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Contact: Meg Scheid, 207-454-3871
June 26, 2007, marks 403 years since Pierre Dugua Sieur de Mons founded a French settlement on Saint Croix Island here in Calais, Maine. In recognition of this important date, park rangers at Saint Croix Island International Historic Site have prepared a day of interpretive programs and activities to help visitors and community members appreciate the history and significance of the short-lived settlement, and highlight the meeting of the French and Passamaquoddy.
The day’s events will be held at the site’s mainland interpretive trail, located near the parking lot. “Visitors and community members can join the fun. Everyone is welcome,” said Meg Scheid, park ranger and lead interpreter at the historic site.
On Tuesday, June 26, from 10:30 am to 6:00 pm, a bilingual costumed National Park interpreter dressed as Pierre Dugua, will be available to answer questions – in English and French - about the history of the 1604 expedition and his experience on Saint Croix Island. Throughout the day, a National Park Ranger who is Passamaquoddy will be conducting the site’s first basket making demonstrations to highlight the living culture of the Passamaquoddy people today. To help children ages eight to twelve understand the story of the Saint Croix settlement, hands-on activities will be offered by a Student Conservation Association intern at 10:30, 1:30, and 3:00. Adult accompaniment is required. Also throughout the day, “Ho là là – Île Sainte-Croix!” an interpretive program introducing the story of St. Croix, will be offered at 11:30, 2:30, 4:00 and 5:30. The grand opening of the site’s new book sales area will be held in the Ranger Contact office located in the big yellow house at 76 Saint Croix Drive. Look for the National Park Service office sign at the end of the driveway. Sales items include: the English translation of Samuel Champlain’s journal in which he describes the 1604 expedition and winter on Saint Croix Island; Saint Croix post cards; bilingual Passamaquoddy children’s books and music CD; and more.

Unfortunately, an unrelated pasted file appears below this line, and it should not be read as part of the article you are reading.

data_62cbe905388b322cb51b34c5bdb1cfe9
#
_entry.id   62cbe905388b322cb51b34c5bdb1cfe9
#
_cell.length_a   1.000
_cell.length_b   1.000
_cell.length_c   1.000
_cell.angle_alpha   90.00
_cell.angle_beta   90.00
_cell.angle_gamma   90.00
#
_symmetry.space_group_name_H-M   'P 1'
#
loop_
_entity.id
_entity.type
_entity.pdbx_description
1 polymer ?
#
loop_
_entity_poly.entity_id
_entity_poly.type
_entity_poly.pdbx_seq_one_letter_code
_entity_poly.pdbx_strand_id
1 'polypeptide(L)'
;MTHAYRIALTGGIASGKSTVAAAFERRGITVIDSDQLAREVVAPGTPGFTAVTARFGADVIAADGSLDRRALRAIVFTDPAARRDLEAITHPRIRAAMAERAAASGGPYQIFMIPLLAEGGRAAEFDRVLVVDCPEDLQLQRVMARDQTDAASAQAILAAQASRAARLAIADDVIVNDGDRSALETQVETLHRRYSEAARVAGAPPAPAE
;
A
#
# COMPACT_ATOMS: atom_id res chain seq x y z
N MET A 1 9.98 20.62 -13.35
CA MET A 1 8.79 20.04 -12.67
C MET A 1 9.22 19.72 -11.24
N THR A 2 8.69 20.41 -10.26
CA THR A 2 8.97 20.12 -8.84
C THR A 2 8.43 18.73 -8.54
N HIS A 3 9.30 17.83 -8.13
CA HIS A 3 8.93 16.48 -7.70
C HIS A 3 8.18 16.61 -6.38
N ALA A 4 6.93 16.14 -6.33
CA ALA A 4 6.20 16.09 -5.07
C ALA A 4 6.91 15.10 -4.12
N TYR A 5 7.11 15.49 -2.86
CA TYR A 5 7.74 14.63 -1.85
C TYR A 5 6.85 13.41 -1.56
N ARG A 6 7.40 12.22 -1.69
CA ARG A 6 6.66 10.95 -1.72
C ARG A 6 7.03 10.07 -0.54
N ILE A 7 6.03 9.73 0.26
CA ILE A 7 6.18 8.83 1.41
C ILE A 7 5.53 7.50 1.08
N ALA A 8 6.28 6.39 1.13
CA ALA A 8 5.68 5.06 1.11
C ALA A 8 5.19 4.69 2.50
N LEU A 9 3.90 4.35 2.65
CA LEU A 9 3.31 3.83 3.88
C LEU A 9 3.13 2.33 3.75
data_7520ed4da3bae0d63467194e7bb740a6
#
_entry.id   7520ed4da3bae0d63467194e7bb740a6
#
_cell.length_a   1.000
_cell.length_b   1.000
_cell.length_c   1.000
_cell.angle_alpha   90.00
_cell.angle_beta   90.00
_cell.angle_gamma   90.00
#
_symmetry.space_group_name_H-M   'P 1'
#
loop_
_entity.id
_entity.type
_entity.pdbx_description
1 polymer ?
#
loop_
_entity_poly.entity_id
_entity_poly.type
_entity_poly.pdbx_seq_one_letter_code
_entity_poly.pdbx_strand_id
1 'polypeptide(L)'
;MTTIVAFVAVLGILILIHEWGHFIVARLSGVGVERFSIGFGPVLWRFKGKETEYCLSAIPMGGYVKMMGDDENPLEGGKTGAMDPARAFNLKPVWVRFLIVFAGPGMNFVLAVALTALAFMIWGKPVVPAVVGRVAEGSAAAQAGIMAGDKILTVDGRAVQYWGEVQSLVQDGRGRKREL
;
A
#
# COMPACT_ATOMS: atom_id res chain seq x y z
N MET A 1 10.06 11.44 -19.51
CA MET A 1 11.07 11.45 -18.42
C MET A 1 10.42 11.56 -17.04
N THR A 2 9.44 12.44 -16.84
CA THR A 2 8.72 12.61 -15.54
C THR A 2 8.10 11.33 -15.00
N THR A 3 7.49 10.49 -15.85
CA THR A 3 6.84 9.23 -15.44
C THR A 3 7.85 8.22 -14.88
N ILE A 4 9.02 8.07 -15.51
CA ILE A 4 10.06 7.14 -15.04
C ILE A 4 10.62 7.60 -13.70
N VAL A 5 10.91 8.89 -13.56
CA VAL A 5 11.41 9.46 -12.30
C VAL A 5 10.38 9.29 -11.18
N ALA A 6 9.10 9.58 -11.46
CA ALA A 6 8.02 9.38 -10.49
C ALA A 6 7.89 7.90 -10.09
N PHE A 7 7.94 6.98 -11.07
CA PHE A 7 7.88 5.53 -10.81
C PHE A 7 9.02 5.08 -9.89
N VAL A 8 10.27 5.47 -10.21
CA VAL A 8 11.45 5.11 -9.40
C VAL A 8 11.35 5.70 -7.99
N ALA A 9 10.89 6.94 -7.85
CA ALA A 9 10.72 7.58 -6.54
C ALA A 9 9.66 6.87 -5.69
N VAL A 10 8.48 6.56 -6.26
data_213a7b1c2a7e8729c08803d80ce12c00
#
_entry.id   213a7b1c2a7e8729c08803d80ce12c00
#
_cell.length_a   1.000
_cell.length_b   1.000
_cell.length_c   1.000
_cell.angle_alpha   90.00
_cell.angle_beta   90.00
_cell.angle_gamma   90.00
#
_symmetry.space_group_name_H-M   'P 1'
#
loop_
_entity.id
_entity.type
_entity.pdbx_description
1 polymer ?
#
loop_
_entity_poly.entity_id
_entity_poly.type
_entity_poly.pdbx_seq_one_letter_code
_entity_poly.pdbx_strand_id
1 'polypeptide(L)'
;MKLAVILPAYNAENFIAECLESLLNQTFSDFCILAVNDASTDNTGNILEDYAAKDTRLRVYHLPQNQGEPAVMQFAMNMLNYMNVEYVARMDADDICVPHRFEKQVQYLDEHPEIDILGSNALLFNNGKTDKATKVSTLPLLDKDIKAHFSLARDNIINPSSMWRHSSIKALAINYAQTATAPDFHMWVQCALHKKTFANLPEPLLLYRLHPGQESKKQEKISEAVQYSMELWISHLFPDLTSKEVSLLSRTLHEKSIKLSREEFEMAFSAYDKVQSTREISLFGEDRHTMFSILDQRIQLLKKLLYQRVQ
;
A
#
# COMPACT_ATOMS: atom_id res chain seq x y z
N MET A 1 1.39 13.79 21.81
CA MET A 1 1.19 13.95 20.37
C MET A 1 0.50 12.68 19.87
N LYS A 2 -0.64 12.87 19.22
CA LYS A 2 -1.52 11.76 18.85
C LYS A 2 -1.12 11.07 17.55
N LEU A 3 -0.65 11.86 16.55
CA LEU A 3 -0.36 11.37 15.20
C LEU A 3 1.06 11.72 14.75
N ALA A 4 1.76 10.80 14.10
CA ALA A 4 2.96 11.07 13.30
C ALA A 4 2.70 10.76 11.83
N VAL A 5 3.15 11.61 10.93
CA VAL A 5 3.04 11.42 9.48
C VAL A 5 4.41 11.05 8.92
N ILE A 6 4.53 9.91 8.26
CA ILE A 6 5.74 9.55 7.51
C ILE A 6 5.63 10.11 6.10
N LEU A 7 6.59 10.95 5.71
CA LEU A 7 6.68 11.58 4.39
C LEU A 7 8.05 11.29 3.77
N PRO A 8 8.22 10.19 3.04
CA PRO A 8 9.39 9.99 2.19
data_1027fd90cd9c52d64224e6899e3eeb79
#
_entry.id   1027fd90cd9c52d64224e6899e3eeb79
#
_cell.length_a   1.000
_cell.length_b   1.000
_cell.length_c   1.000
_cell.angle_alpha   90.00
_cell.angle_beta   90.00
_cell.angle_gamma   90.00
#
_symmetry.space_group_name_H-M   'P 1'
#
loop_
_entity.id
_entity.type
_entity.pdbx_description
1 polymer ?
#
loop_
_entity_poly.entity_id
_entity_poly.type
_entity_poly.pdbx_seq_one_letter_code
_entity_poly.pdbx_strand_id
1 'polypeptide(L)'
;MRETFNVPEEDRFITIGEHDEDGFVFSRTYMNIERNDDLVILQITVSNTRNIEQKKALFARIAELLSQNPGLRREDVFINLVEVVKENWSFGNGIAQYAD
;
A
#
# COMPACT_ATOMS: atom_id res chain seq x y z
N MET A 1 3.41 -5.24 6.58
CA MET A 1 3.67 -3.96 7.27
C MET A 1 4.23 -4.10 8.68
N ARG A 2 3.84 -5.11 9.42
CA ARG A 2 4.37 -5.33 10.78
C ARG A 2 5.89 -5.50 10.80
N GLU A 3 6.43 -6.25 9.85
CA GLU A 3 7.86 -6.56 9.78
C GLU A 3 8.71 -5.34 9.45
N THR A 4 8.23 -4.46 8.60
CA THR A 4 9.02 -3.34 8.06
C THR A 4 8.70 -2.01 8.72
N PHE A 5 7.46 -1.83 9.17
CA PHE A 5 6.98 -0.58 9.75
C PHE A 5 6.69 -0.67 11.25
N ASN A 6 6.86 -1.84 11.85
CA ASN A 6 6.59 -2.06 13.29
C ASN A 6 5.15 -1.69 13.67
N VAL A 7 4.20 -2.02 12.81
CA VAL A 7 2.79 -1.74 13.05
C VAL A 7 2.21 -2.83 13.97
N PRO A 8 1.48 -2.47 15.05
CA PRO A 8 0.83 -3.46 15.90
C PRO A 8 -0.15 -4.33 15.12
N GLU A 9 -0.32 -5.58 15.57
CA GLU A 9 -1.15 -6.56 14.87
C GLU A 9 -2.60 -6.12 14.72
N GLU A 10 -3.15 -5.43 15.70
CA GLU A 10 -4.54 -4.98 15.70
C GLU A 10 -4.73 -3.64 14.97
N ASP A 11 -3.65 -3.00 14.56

The shoreline interpretive trail is wheelchair-accessible. Installed in 2003, the trail depicts life in 1604 and features displays and bronze sculptures of French settlers and the region’s First Peoples—the Passamaquoddy. A bronze model of the French settlement is located at the trail’s end, overlooking Saint Croix Island. The park is open until dusk.
Programs times are in Eastern time. The international historic site is located on U.S. Route 1, eight miles south of Calais, Maine. Questions can be directed to Meg Scheid at 454-3871.